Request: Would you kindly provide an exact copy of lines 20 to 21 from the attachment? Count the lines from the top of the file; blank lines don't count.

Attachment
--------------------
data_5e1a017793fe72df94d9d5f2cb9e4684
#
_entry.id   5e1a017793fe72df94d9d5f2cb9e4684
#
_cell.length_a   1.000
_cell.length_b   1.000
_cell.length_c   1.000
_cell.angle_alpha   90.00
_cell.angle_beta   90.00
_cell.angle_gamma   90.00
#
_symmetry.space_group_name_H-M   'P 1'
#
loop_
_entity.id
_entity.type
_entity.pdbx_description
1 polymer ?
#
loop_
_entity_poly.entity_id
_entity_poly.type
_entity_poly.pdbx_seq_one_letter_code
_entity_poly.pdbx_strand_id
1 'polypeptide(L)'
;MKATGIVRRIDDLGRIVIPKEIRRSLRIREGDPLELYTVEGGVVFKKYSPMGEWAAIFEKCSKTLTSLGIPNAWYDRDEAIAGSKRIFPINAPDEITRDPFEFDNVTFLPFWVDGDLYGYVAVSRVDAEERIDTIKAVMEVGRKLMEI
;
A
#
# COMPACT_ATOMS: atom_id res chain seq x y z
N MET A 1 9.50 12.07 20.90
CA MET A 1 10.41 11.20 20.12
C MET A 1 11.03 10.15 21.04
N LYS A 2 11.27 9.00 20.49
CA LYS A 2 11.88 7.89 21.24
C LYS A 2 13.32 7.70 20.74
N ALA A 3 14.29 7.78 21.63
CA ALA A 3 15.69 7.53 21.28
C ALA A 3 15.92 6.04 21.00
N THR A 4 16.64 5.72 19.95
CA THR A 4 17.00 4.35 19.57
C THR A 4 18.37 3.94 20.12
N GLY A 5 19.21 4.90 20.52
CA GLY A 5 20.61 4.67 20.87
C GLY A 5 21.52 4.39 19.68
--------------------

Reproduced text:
loop_
_entity_poly.entity_id